Drilling Mud Engineer Remembers Asbestos “Like Being in a Sandstorm”
February 6, 2013
Les had a long and successful career as an asbestos mud engineer, but he’s paying for it now. He was diagnosed with chronic obstructive pulmonary disease (COPD), but it could be a whole lot worse. Many of his co-workers exposed to asbestos - from rigs to mines - have succumbed to asbestos mesothelioma
Les worked with asbestos drilling mud
on oil rigs in the Gulf for 15 years, and he has been around asbestos, in one form or another, for most of his life. “I was hired by the Milchem Mud Company as a mud engineer; my job was to keep the properties of the mud weight from blowing out the well and to stabilize the hole,” says Les. “I learned a lot about asbestos and clay chemistry on the job, including the dangers of asbestos later on.
“I was in my late 20s when I got my first job back in 1961, and I quit in 2002. I heard about the dangers of asbestos years after I was exposed to it, sometime in the 70s. We didn’t think anything was wrong with it and there was no preventive action. We just sat there and breathed in this stuff - it was like sitting in a sandstorm.
“We used Flosal. They were 50 lb bags of white fibrous powder. When we dumped the bags into a mixing hopper, the air was full of particles floating around everywhere - we were covered in the stuff. There was no breathing apparatus back then. We had no safety equipment; in fact, the only time we wore goggles was when we mixed caustic soda, not even when we mixed Flosal, because we didn’t know that it was full of asbestos fibers. I remember that you had to mix it real fast in that room, and there was no place to go.”
(Flosal contained 85-95 percent asbestos and was used as a drilling mud additive. The product was a viscosifier, and was used to increase the viscosity of (to thicken) drilling mud fluids. In the lawsuit PHILLIPS 66 CO. v. LOFTON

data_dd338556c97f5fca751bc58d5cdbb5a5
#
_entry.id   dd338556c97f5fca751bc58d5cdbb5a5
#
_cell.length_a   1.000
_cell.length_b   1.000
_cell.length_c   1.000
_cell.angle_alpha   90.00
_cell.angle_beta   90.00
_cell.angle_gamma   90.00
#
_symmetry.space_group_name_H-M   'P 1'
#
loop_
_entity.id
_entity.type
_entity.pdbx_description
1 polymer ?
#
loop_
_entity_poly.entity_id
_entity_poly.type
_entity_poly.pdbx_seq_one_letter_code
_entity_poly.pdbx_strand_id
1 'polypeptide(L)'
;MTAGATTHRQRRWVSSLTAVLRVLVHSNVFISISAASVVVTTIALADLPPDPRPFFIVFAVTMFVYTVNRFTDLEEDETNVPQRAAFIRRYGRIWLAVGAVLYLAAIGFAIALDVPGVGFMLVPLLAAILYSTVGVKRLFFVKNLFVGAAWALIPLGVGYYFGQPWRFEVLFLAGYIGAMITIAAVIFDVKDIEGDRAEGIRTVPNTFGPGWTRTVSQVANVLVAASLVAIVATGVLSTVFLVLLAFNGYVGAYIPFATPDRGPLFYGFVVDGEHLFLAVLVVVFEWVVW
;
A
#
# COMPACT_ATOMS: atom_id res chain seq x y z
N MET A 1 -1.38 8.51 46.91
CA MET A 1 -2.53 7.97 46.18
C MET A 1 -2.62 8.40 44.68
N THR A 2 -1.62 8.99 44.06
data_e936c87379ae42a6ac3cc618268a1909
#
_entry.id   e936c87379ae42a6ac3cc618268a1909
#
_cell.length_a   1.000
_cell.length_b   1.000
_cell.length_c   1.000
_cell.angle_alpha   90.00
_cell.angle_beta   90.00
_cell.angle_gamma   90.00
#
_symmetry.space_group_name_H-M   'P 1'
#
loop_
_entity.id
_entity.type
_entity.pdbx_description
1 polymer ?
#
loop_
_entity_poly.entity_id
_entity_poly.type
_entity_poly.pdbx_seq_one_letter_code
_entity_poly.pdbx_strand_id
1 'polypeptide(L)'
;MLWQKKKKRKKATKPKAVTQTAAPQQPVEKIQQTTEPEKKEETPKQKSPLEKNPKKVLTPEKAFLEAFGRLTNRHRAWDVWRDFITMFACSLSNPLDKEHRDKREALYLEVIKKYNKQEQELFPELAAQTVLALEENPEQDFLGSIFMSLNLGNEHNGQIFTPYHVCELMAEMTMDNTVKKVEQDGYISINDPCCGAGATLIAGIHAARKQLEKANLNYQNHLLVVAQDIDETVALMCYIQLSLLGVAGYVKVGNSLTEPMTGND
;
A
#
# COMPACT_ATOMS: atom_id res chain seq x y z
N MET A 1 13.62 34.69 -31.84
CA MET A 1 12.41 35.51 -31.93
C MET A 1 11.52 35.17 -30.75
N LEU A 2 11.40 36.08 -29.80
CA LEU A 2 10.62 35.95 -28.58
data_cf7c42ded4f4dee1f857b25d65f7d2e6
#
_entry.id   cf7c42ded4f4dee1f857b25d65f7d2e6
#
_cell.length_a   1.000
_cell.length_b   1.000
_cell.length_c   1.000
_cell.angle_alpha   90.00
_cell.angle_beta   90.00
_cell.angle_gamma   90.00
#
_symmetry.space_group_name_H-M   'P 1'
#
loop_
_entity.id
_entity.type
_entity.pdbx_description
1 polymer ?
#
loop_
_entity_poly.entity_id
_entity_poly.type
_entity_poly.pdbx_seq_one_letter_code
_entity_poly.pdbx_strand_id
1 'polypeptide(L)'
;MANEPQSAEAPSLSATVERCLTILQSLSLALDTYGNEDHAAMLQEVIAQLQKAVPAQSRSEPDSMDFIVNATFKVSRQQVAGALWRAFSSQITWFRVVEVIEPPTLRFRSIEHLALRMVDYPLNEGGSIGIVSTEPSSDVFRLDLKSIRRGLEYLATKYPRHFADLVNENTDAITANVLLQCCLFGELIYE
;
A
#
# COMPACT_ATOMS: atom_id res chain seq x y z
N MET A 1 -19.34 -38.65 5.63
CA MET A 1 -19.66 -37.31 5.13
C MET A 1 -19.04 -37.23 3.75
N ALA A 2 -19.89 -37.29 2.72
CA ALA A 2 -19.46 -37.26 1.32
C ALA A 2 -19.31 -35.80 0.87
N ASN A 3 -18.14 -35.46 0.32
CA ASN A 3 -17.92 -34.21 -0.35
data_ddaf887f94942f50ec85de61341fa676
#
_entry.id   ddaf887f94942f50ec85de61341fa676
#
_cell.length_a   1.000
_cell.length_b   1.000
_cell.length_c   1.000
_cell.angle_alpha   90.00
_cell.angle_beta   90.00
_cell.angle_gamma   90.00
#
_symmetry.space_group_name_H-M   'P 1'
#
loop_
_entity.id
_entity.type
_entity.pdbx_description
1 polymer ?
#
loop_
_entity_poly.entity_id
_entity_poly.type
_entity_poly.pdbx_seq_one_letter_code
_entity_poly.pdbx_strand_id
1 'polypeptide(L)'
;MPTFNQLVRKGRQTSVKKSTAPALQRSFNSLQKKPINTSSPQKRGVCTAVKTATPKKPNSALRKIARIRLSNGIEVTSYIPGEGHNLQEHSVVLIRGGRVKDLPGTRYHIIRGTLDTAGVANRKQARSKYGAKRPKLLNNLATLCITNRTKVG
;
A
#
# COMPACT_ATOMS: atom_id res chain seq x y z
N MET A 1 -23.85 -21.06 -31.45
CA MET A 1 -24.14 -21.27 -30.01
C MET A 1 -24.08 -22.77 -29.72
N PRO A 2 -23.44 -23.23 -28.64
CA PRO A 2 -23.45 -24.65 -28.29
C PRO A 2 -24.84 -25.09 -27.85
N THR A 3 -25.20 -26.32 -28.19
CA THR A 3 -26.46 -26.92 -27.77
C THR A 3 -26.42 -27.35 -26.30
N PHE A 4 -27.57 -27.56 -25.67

(94 So.3d 1051 (2012), a jury found in favor of plaintiff Troy Lofton, who claimed he suffered asbestosis
as a result of exposure to Flosal.)
Although Les doesn’t have asbestosis, his “golden years” have been taken from him. “I’ve had my fair share of health problems,” he says. “I was diagnosed with COPD in the late 90s and I have been on oxygen for more than 10 years. It first affected me when I was working in deep water on the drilling rig and I could barely climb the stairs on the rig. I thought I would have to quit.
“I had stents put in my heart after I failed the stress tests. And I still didn’t know that my condition was related to asbestos. I was a smoker but I quit in 1996. Doctors say that your COPD will get better when you quit smoking but mine got worse, gradually. I figure that being a smoker will impact an asbestos lawsuit, but because I got worse instead of better, I think asbestos is still floating around my lungs. However, I don’t want them to do an autopsy on my lungs - yet.”
Les says he is now pretty much housebound, although he has a portable oxygen tank and uses a walker. “I have a generator in the house and it is connected to a hose, so it’s like being on a leash,” he says, laughing. “Sad but true.”
“Seriously, when I first heard about the dangers of asbestos and how we mixed Flosal in that room without any safety precautions, I was upset. That impacted my life. The Flosal makers and Melcham should have told people as soon as they knew. They should have given us protective masks. I can’t remember when we quit using Flosal but I do remember hearing that the product was bad for us. I googled Flosal a while back and found that it is still being made in Germany. So it is likely being used in other countries like India and Columbia. That is a crime.”